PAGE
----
The inventory is never stagnant, it's always moving. My philosophy is to manage the details and let the computer roll up the results -- versus some board of directors or some management team saying, "Ya, I'm going to sell a billion dollars," and you have to say, "Of what?"

Make the numbers, don't chase the numbers. Set realistic expectations and then work the reality of the problem versus trying to wish a number to happen. If you chase the number, A, you're going to fool yourself, and, B, you end up doing things like: Well let's cut travel, let's cut pencils, let's defer expenses, let's fire people, versus the biggest lever in a typical business like the ones I run, which is cost to goods sold. How did you figure this out?

Payne: The ERP systems couldn't do what I was thinking.

It's just [that] the answer the ERP was giving was wrong, in my opinion, and it was backwards. We needed to flip that around, and there wasn't really a good way within the ERP system because your business hierarchies change over time. The ERP systems aren't as flexible as some of these tools you can sit on top of them.

It's a game board concept run at the SKU level over a week. We take that detailed data and we roll it up to get the multiple dimensions and … data hierarchies, to show marketing, logistics, suppliers, customers, everybody. We show everybody their view of the world off one set of data, and we have incredible control.

In a business where you're transitioning products like we are -- we're going from product A to product B to product C very quickly -- the ERP systems really don't do that well. Whereas this methodology, it's really clean. You don't have to manage tables in the ERP system. With the ERP systems, if you're transitioning from product A to product B, a typical setup of an ERP system will have orders trump your forecast. So, if you keep getting orders for the old product, it will want to go keep building it when you're trying to get off of it. It creates millions of dollars' worth of obsolesce, write-downs and all sorts of inventory problems, because ERPs inherently are inefficient at doing that. How long does this methodology take to implement?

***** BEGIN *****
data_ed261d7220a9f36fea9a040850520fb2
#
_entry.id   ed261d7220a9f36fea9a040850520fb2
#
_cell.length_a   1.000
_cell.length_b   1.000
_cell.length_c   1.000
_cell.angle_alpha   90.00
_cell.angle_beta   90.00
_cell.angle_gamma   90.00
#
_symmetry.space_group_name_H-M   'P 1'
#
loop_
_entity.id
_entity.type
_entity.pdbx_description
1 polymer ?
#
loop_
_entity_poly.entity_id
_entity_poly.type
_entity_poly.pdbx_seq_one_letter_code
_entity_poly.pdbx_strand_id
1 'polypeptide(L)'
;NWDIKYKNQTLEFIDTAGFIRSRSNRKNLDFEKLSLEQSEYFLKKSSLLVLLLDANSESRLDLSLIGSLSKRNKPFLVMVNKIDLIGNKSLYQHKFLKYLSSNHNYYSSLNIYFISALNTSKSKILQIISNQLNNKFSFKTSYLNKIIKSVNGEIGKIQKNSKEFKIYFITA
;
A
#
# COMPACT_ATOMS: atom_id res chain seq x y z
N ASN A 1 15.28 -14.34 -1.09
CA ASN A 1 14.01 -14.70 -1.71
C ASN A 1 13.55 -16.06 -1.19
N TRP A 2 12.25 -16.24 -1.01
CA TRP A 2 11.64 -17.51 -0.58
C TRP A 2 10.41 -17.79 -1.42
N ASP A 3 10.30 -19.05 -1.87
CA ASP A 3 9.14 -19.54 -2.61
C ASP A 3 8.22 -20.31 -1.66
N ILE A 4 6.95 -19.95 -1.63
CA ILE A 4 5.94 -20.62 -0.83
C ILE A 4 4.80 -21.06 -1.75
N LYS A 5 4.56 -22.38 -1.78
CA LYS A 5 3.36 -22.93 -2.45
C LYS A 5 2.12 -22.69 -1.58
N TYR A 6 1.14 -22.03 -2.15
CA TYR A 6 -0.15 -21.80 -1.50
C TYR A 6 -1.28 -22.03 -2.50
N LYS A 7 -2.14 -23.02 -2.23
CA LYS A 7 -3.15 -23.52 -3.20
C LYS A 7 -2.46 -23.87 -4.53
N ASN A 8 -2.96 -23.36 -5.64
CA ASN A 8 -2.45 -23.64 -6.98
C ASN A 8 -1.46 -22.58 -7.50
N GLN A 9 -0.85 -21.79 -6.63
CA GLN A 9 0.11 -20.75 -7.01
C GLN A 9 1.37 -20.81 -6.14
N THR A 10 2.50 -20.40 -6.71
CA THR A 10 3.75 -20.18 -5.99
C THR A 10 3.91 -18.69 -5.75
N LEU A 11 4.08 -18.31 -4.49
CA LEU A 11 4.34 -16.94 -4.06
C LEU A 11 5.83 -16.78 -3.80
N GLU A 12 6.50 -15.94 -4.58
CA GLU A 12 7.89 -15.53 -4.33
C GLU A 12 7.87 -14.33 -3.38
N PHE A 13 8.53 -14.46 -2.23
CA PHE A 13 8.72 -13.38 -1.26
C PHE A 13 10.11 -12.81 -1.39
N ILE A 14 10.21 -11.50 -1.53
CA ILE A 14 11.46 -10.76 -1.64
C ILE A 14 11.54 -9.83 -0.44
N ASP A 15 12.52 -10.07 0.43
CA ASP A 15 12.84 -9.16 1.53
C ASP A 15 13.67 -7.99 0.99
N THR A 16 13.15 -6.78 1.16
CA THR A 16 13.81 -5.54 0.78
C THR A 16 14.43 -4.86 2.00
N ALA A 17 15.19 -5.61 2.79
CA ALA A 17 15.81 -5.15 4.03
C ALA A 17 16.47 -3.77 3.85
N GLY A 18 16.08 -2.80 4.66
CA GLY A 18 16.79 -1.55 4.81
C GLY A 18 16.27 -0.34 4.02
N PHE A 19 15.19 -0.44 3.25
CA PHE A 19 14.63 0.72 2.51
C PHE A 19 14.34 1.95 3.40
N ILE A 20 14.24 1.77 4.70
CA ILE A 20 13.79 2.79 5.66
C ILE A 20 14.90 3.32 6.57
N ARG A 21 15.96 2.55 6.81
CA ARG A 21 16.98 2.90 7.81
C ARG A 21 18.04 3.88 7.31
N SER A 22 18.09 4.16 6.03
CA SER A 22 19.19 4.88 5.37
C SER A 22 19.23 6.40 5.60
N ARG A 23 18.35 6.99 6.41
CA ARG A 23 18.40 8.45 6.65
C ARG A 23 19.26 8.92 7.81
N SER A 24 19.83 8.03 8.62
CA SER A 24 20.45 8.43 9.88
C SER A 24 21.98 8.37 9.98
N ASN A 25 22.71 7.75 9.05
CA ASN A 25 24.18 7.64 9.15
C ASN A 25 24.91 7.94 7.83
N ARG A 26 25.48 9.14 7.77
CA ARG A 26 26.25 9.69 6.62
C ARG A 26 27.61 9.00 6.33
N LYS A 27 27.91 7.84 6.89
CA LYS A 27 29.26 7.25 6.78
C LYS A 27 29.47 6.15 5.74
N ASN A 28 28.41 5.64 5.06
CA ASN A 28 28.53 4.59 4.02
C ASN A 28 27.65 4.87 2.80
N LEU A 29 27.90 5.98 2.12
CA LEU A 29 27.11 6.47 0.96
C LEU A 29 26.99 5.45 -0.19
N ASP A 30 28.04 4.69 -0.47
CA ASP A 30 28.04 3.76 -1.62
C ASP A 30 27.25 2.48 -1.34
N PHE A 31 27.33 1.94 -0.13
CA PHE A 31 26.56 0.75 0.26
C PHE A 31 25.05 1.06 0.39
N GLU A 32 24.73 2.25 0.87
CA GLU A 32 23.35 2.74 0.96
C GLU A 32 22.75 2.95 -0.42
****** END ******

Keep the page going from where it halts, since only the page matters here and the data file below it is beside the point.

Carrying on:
[It] takes me about three months. I can go into any company and have this fully operational in 90 days. Explain why this is an important methodology for companies to adopt now.

Payne: Would you like 5% gross margin improvement in the next nine months? Because your inventory goes down, your customer service goes up, your turns go faster, and you can level load your capacity -- meaning your suppliers or your own manufacturing facilities … run at their maximum optimal output. And you don't need as many people to run this kind of methodology. And you execute so much cleaner, and the visibility is so much higher, you make … much better decisions, and you get way out in front of the business. And your sales go up.

[In] the Linksys case study, we've reduced inventory by 35%, customer inventory was reduced by 30%, our backlog was reduced by 60%. We were expediting 40% of our overall volume. We're down to expediting 0.5% of our overall volume. I mean these are staggering numbers, because we changed the way we did business. We changed the process. We didn't just keep doing the same thing and expecting a different result. I took the same people and made them play a different game.

Mark Payne, who is vice president of worldwide operations at Linksys, is also the author of Make the Numbers, Don't Chase the Numbers


Dig Deeper on SAP ERP software

Start the conversation

Send me notifications when other members comment.

Please create a username to comment.